Round Robin Tournament Scheduling

### Whist-style tournament, 30 players, 8 rounds

raydog · 5 · 636

#### raydog

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on: November 24, 2019, 11:45:04 AM
I play in an annual euchre tournament with a group of college friends which is as much about socializing as it is about cards. Attendance varies from year to year, from the low 20's to the high 30's, and I am in charge of creating the schedules for the seeding and tournament rounds.
My question here concerns the seeding round, where we try to have each player sit with as many other players as possible (either as partner or opponent) before sitting with the same player twice. Clearly a "whist" type tournament schedule. We always play 8 seeding rounds. So in the case of 30 players, we play 8 rounds of 7 games each, with 2 players getting byes each round. With 6 "meetings" per game (2 partner combos and 4 opponent combos), we get 336 total meetings, and 435 possible meetings (for 30 players). So ideally it should be possible to create a schedule where no two players sit down twice at the same table.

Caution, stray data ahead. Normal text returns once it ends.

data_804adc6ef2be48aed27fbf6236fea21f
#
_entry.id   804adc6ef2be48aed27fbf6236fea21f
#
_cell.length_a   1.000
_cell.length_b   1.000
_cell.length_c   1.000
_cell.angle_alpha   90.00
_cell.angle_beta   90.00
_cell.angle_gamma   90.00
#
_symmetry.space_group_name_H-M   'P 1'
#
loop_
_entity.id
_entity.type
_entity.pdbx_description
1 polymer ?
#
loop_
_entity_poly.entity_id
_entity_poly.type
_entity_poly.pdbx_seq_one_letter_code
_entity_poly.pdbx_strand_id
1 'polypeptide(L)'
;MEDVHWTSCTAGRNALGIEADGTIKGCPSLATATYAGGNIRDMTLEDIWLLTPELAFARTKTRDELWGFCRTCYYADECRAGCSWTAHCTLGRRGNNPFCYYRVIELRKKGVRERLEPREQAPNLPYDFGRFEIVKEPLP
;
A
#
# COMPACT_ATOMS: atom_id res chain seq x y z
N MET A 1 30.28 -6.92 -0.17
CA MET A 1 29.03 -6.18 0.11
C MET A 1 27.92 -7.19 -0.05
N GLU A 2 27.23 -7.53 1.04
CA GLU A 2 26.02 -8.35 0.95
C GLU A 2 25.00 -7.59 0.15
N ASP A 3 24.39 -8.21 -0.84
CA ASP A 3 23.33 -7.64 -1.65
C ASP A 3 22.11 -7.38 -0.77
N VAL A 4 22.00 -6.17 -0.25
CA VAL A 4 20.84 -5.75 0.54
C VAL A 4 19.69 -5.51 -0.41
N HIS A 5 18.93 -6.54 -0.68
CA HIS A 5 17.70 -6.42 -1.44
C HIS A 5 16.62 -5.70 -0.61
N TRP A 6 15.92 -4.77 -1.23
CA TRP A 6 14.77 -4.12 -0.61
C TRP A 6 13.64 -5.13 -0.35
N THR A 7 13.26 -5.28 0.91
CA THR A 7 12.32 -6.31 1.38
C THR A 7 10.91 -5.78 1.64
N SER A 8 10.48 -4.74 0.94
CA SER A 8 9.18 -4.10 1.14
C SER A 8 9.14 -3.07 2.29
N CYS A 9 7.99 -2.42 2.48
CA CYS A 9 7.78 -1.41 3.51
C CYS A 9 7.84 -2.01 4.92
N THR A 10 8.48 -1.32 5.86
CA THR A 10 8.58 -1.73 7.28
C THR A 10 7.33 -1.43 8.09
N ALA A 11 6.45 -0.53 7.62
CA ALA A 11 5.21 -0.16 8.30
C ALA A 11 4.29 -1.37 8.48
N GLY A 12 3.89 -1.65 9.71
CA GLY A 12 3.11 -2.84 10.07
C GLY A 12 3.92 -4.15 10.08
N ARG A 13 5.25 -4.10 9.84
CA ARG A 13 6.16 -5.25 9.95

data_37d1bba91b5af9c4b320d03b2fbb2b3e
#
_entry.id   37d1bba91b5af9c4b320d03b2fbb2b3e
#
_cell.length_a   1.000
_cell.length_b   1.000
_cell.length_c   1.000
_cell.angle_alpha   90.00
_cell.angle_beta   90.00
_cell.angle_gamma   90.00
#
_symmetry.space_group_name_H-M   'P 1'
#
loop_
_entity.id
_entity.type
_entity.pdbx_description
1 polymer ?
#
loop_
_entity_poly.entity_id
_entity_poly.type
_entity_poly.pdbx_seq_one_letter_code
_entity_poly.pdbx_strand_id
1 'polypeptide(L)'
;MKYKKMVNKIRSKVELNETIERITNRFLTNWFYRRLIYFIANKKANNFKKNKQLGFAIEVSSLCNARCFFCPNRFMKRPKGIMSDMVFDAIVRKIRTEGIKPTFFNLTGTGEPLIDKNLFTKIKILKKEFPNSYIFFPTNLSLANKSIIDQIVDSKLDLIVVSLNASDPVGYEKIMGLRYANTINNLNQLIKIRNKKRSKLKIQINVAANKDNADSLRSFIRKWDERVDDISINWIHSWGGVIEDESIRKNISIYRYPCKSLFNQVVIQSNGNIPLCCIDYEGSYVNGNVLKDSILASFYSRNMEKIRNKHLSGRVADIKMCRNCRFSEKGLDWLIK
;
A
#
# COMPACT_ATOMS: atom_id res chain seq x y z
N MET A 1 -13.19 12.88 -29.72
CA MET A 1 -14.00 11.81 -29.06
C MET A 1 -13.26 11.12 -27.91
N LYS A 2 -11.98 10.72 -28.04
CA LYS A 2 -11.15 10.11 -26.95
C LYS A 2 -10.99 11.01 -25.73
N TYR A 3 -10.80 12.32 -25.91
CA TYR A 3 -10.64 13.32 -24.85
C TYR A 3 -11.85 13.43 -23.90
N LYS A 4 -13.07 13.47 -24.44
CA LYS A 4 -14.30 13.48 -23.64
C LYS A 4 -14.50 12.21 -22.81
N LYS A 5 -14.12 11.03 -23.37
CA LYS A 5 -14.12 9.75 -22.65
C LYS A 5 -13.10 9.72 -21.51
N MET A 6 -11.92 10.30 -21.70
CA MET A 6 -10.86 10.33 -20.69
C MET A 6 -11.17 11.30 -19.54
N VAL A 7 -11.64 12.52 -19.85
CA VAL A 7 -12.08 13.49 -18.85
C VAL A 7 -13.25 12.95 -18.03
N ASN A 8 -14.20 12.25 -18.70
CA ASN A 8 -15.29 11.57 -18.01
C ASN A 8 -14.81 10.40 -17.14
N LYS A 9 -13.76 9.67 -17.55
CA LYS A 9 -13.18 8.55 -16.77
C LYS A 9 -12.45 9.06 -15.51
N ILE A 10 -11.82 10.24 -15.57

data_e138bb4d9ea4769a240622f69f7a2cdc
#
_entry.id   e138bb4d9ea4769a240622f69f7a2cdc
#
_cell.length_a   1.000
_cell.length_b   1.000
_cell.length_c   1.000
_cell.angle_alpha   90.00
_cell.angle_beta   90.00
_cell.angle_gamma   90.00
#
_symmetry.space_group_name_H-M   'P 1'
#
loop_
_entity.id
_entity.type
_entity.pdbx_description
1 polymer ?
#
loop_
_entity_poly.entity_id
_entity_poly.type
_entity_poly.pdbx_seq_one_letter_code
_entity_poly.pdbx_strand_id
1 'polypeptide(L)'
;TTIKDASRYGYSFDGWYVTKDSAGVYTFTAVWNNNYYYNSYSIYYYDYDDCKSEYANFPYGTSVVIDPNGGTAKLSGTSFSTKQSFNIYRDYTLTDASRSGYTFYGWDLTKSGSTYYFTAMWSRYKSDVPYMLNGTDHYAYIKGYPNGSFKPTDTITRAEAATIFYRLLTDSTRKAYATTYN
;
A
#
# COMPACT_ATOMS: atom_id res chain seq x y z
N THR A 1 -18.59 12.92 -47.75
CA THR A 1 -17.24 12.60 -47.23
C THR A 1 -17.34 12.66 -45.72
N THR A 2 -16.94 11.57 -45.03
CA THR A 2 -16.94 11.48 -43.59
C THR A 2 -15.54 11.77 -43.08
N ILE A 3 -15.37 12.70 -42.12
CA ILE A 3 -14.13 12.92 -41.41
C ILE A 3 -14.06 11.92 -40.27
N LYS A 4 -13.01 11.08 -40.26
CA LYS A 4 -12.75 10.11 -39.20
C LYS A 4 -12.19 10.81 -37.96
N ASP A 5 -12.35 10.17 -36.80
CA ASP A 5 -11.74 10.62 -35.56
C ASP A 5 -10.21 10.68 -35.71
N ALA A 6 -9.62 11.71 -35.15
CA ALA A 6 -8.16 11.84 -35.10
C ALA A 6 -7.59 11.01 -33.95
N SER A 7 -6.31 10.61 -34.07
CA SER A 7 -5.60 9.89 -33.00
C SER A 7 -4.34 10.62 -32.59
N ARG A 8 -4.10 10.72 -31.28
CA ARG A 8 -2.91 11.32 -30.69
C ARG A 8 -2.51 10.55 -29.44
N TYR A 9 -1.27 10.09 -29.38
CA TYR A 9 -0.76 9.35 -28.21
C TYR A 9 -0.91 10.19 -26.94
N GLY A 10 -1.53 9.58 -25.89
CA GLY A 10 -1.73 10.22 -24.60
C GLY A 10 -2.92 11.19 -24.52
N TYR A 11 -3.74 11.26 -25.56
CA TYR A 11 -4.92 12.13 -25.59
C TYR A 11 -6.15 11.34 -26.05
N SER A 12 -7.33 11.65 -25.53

This forum has been an incredible resource for me in creating my tournament schedules, but there are plenty of non-standard situation, like this one. My strategy was to start with a perfect 28-player schedule [where it's possible to play up to 9 rounds without repeat meetings] and replace a different 2 players each round with the 29th and 30th players, the replaced players being the ones getting byes (and one round requires no replacement: the 29th and 30th players get byes). To my chagrin, I have not been able to find the perfect schedule; my best is one where one pair of players meet each other twice.
Is there a perfect schedule? And more importantly, is there an ideal strategy for hunting down the perfect (or near perfect) schedule in similar cases? I am writing java programs to check hundreds of millions of permutations, but the possibilities soon explode into untenable realms.